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The Wagon Mound No.2 [1967] 1 AC 617 Privy Council

The defendant's vessel, The Wagon Mound, leaked furnace oil at a Wharf in Sydney Harbour due to the failure to close a valve. Some cotton debris became embroiled in the oil and sparks from some welding works ignited the oil. The fire spread rapidly causing destruction of some boats and the wharf.


The defendants were in breach of duty. Although the likelihood of harm was low, the seriousness of harm was high and it would have cost nothing to prevent it.

Lord Reid:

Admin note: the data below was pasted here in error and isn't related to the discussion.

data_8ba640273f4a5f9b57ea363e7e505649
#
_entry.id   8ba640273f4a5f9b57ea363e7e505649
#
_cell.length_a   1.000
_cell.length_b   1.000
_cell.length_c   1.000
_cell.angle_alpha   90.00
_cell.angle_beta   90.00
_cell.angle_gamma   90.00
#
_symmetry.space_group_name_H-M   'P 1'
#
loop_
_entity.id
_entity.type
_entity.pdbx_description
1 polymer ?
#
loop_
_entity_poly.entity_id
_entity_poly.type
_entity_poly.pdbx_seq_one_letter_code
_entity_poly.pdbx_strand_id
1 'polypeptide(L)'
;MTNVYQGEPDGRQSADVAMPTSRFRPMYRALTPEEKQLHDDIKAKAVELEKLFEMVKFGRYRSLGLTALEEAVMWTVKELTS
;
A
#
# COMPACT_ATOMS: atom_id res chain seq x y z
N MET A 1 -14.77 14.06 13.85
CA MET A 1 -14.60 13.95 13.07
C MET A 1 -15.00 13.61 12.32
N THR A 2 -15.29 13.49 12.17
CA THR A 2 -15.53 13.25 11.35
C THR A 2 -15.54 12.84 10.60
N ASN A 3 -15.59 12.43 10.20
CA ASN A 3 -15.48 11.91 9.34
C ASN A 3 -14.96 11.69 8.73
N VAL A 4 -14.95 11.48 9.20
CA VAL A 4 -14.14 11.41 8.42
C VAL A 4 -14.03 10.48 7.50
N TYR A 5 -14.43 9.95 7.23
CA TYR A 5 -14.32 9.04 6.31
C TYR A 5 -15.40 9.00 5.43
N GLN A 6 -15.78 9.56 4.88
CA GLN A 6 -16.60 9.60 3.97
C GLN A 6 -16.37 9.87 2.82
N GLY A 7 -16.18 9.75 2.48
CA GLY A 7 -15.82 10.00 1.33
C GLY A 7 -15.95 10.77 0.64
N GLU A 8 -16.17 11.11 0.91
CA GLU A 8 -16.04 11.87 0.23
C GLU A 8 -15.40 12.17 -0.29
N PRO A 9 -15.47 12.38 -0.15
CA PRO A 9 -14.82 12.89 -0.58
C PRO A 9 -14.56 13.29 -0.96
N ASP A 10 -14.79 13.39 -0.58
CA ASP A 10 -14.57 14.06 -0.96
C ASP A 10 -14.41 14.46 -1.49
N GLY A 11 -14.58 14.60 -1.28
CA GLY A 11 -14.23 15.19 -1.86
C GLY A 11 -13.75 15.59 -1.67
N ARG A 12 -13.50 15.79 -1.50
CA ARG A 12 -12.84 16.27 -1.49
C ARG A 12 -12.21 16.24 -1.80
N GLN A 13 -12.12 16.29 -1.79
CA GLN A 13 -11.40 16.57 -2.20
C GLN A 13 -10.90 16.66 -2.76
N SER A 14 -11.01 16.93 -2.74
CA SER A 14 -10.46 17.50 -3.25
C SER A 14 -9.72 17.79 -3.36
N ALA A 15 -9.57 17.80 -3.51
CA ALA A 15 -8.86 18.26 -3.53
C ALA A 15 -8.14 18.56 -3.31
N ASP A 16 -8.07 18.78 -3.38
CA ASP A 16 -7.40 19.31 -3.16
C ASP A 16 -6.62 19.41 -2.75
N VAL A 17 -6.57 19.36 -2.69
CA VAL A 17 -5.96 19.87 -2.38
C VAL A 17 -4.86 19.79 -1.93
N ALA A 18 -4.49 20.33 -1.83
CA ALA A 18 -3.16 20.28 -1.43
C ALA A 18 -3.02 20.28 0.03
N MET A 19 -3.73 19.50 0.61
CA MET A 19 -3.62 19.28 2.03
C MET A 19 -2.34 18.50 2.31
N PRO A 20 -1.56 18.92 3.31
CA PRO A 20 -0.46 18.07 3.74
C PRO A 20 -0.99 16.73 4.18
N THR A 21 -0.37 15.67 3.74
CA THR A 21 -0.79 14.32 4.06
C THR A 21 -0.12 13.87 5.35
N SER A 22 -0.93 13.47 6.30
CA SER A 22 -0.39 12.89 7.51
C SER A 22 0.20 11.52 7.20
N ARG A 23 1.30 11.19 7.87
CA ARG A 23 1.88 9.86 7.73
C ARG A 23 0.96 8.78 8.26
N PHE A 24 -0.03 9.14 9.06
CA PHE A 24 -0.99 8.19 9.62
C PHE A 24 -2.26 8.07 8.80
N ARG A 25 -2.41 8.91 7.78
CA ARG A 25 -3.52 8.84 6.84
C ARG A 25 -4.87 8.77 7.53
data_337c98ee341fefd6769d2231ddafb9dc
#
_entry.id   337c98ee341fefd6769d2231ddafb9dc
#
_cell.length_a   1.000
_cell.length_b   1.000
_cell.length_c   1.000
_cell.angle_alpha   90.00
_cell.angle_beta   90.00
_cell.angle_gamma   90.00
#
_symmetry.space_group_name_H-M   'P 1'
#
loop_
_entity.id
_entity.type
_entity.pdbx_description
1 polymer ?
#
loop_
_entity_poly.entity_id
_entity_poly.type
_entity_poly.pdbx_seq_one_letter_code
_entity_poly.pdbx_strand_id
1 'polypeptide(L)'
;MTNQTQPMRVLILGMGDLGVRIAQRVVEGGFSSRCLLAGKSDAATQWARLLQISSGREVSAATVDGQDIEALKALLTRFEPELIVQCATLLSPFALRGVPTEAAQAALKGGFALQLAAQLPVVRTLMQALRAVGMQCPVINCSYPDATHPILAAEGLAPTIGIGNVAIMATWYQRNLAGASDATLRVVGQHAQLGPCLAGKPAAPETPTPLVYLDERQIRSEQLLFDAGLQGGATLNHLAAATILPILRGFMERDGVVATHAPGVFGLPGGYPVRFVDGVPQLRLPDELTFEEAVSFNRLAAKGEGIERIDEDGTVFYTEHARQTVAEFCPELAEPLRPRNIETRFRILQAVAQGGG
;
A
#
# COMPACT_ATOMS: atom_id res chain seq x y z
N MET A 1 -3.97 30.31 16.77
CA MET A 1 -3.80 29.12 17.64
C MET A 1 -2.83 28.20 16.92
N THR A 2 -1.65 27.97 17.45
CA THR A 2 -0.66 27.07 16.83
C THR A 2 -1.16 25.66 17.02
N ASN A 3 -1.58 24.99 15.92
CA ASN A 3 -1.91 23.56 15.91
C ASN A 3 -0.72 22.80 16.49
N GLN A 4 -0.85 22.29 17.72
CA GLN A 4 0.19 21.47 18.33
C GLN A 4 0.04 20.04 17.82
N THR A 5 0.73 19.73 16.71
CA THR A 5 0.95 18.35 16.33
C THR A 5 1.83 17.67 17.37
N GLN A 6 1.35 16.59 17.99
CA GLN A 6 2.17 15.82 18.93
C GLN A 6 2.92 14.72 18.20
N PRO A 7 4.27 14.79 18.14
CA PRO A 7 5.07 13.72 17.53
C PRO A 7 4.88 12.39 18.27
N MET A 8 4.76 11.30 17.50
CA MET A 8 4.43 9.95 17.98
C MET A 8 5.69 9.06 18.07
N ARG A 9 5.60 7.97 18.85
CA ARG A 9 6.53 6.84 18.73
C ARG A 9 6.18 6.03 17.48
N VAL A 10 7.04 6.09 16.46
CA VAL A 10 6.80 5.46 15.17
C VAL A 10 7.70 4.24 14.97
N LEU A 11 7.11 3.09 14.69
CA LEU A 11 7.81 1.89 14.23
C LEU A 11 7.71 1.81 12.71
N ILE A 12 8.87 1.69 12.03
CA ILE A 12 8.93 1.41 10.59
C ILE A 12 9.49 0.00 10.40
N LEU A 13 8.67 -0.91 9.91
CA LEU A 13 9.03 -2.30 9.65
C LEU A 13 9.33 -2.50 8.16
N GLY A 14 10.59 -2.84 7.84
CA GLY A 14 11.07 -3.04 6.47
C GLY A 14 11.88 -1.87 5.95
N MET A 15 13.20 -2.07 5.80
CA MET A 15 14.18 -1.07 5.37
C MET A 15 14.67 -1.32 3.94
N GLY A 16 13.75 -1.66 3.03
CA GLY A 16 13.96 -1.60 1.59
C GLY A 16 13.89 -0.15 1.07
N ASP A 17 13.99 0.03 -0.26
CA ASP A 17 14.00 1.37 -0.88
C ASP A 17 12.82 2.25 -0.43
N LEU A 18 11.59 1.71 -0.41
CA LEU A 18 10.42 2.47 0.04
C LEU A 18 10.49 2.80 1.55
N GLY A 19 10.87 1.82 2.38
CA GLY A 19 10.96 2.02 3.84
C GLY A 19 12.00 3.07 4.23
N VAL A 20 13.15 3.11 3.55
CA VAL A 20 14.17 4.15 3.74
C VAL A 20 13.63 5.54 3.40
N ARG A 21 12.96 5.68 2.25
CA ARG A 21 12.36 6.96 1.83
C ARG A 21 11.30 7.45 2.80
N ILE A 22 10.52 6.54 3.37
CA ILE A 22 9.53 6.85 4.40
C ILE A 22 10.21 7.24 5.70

In the present case the evidence shows that the discharge of so much oil on to the water must have taken a considerable time, and a vigilant ship's engineer would have noticed the discharge at an early stage. The findings show that he ought to have known that it is possible to ignite this kind of oil on water. and that the ship's engineer probably ought to have known that this had in fact happened before. The most that can be said to justify inaction is that he would have known that this could only happen in very exceptional circumstances. But that does not mean that a reasonable man would dismiss such a risk from his mind and do nothing when it was so easy to prevent it. If it is clear that the reasonable man would have realised or foreseen and prevented the risk then it must follow that the appellants are liable in damages. The learned Judge found this a difficult case: he says that this matter is "one upon which different minds would come to different conclusions". Taking a rather different view of the law from that of the learned Judge, their Lordships must hold that the respondents are entitled to succeed on this issue.
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